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IT leadership: Information Technology Leadership

IT leadership is the group of senior executives in an organization responsible for the information technology (IT) infrastructure and applications that enable and drive the overarching business strategy and goals. The top IT leader is most frequently referred to the as the chief information officer , or CIO, but at some organizations this responsibility is now shared with a variety of "information chiefs," including the chief digital officer, the chief data officer and the chief analytics officer.

There are many different styles of IT leadership, including servant leadership and paternalistic leadership. Examples of important leadership skills include soft (interpersonal) skills, hard skills and the ability to inspire employees to leverage IT to improve processes.

Strong IT leadership is crucial to aligning IT and the business and is something that evolves as organizations focus more on leveraging IT for revenue generating initiatives and as IT becomes a driver of business change.

Evolving role of IT leadership

As organizations focus more on concepts like social, mobile, analytics and cloud -- or SMAC -- and building a digital enterprise, IT and business are becoming more closely integrated. In addition to more innovative SMAC projects, IT leadership executives are concerned with managing common systems like accounting applications and payroll. But organizations' business leaders are not exempt from needing to understand how to leverage IT.

Indeed, as automation and outsourcing become more mainstream and affordable, IT initiatives like these are increasingly being placed solely in the respective business units. Also, in recent years, as cloud computing has emerged and made it easier for organizations' business units to contract for IT services directly rather than by going through the central IT department, industries are seeing an increase in shadow IT.. In these instances, a business unit takes on certain IT initiatives using hardware or software that is not supported by its organization's IT department. Going hand-in-hand with shadow IT is potentially revolutionary changes being incorporated into ERP (enterprise resource planning), including robotic process automation. These transformations, along with the growing trend of federated IT models, are driving more IT responsibilities and IT leadership roles to departments outside of centralized IT.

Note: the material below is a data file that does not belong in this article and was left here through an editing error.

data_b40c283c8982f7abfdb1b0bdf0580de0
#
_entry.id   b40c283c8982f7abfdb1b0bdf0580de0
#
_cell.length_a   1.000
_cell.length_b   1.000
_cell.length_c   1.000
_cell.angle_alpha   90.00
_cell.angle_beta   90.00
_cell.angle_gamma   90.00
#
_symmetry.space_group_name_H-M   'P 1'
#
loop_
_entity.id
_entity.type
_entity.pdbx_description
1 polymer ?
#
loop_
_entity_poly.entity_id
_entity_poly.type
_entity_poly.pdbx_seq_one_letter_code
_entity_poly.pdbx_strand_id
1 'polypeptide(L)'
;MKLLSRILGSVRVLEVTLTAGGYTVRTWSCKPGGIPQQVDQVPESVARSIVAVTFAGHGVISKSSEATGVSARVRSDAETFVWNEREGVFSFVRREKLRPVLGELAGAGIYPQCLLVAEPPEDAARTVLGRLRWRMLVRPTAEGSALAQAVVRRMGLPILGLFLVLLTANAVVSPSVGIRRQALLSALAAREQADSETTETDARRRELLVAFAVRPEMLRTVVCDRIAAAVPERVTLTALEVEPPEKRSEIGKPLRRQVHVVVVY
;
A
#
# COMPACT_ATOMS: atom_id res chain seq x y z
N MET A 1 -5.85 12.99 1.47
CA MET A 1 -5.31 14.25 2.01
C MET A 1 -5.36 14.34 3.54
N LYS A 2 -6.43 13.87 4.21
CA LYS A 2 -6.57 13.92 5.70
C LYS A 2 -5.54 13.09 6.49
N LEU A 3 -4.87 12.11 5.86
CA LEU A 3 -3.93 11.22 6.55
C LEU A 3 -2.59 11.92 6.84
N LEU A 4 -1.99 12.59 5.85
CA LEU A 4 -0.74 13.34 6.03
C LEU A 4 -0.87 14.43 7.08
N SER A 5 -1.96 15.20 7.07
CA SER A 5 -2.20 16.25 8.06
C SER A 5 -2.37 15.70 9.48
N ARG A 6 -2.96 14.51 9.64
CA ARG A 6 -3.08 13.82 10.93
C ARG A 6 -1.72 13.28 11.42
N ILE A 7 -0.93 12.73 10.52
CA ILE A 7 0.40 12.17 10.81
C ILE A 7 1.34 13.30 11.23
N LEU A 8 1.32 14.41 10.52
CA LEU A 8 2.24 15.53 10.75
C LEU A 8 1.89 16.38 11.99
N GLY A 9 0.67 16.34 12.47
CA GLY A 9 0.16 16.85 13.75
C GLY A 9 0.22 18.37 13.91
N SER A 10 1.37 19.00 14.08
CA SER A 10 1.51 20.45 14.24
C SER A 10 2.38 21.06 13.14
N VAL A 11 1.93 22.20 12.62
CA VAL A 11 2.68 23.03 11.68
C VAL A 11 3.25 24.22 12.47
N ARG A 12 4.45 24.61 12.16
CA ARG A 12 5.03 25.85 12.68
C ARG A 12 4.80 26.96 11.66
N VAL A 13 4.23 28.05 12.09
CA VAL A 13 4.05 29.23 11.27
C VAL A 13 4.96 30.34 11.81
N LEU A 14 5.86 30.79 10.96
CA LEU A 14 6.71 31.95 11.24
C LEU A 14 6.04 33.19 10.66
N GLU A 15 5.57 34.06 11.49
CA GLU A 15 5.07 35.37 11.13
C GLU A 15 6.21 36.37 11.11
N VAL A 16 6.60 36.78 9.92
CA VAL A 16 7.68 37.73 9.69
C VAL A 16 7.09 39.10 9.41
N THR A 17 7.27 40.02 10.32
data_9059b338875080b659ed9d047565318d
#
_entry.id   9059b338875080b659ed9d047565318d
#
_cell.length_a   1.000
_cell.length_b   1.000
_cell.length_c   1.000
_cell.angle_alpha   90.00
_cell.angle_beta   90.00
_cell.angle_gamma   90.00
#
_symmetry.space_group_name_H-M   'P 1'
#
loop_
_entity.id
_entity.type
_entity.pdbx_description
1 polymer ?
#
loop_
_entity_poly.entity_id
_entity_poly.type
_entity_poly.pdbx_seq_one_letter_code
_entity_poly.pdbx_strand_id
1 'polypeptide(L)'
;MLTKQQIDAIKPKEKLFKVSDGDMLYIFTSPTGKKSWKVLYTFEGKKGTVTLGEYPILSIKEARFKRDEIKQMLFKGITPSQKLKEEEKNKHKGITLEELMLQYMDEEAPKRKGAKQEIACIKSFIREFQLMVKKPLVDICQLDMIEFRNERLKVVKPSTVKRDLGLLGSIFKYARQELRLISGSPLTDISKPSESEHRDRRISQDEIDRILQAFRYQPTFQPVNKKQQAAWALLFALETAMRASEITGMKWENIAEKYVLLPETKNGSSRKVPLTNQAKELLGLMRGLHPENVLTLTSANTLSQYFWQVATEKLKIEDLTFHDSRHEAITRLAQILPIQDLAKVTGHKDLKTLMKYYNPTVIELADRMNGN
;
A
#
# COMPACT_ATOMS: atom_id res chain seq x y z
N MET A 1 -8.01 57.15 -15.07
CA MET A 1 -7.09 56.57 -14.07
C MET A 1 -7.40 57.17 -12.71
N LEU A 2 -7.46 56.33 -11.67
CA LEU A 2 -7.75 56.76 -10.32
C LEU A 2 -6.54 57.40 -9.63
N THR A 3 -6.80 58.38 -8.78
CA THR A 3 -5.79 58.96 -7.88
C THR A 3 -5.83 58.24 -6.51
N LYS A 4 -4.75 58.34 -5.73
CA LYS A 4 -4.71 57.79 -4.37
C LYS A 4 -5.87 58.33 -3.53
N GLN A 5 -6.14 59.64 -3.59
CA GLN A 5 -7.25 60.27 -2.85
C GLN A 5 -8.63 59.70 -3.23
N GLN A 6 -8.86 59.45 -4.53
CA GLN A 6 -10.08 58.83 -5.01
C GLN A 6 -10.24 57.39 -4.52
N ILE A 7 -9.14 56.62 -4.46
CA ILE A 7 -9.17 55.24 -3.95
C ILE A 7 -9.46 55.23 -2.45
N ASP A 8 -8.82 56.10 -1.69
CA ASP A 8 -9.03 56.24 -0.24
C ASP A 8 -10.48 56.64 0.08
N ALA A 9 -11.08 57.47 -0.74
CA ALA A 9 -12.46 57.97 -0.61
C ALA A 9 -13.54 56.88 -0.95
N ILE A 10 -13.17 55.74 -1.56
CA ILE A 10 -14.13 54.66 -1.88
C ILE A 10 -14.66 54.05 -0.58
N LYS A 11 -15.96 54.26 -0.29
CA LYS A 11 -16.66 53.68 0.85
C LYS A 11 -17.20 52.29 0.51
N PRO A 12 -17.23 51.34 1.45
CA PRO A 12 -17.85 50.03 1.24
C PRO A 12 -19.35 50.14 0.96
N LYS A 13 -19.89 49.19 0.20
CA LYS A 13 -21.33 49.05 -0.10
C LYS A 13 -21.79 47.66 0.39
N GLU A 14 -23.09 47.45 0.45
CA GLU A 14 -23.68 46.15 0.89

All of this makes leaders question whether or not IT organizations will continue to exist separate from business entities.

Six areas driving IT leadership success

Communication is key to successful IT leadership. Here are six communication-related concepts IT leaders should comprehend fully:

  • IT must understand the business and the business must understand IT.
  • IT should have effective value measurements that clearly demonstrate its contribution to the business.
  • IT should create effective strategic, tactical and operational governance processes.
  • IT needs to foster a partnership between the IT and business stakeholders.
  • IT must communicate its scope and architecture so business leaders understand the extent of IT's contribution and that the technology is doing an effective job within the four walls of the company and for external clients.
  • IT leaders should possess take-charge skills as well as IT skills.

To be a successful leader in IT, it is important to recognize that it is a two-way street between IT and the business. IT leaders can't do it on their own even when they have the appropriate skills set and motivation. To complete IT initiatives and make an impact on the overarching business, it takes effective collaboration with business partners within the organization.


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